Discover Barcelona's 1,000 bomb shelters in new detailed interactive map
Map pinpoints exact locations of air raid shelters as well as displaying damage caused by Francoist air forces
A new interactive map published by Barcelona city council on their website shows over 1,000 bomb shelters dating back to the civil war that were built by residents of the city and the local council.
The map, which you can find by clicking here, pinpoints the exact location of each and gives some details of shelters in cases that they are known.
The shelters gave refuge to citizens protecting themselves from Francoist bombs, while also pointing out the areas of the city that were most affected and targeted by the air raids.
From the map, it can be clearly seen where Frano’s troops aimed when bombing the Catalan capital. Most of the bombs were targeted around the port, the coastal neighbourhood of Barceloneta, and the old town where much of the civilian population lived.
More shelters were built in the Eixample district, possibly due to the ease with which they could be built there and the size of the population that lived in the area as the city was expanding outward from the old town.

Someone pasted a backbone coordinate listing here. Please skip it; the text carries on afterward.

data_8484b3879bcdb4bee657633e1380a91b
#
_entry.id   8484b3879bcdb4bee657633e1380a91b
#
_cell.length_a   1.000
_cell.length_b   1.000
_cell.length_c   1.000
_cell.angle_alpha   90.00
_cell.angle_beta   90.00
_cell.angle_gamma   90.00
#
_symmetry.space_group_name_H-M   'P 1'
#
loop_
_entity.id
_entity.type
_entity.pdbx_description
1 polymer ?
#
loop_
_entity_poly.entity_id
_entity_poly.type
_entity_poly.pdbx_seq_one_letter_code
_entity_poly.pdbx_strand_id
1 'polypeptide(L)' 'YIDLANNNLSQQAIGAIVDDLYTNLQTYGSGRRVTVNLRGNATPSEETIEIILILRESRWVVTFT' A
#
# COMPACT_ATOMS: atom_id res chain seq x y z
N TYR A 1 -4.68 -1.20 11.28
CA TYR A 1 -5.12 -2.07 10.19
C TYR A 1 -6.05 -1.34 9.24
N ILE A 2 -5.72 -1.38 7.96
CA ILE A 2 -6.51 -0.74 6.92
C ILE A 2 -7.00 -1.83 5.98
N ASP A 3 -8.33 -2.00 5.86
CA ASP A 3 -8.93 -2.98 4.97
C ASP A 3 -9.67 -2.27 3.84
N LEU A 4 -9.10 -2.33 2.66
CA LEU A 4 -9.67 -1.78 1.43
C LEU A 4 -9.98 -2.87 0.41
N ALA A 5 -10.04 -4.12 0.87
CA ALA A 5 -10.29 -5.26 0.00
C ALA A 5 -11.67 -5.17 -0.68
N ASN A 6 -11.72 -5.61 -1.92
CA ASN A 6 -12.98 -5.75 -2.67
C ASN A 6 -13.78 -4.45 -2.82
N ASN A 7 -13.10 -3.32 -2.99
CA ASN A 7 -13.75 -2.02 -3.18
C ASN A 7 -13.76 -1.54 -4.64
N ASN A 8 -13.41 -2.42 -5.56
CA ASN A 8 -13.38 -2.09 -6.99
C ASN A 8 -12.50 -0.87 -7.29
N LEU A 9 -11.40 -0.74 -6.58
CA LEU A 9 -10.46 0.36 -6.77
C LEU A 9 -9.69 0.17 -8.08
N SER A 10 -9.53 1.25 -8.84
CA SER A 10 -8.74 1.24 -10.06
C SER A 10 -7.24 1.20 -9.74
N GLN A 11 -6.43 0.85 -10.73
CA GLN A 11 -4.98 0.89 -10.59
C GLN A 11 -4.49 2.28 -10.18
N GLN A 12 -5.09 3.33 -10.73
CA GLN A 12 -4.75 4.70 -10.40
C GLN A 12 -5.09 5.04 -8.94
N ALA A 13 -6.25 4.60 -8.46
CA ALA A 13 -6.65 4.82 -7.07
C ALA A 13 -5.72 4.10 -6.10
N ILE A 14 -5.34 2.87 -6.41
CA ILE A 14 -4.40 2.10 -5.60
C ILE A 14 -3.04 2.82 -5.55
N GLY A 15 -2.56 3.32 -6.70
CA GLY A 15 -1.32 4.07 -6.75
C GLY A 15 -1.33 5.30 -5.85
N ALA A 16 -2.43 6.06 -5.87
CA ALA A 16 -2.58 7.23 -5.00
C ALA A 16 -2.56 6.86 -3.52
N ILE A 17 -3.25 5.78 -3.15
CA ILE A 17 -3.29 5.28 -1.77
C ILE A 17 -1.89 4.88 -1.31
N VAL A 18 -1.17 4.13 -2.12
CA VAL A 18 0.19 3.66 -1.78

Some of the shelters are open to visit, such as Refugi 307 in the Poble Sec neighbourhood, Refugi 0232 in Gràcia, and Refugi 0469 in Sant Andreu.
The bomb shelters have gone on to become “symbols of popular self-organization, resistance and struggle” in modern times, with neighbourhood groups coming together to work on their preservation.
The map, created by the Department of Democratic Memory and the Archaeology Service of the Barcelona City Council, details the work of historians and specialists done over the last 20 years, but by admission, they say they do not consider the work to be completed.
By publishing the map and giving more information to citizens, they hope to allow further participation by everybody to contribute to the constant renewal of the archive of bomb shelters.
On the interactive map there is also information regarding “what to do when documenting a shelter, how archaeologists work in their documentation, and about the historical context in which these confined structures had to be built, creating an underground city to flee the horror of fascist bombing.”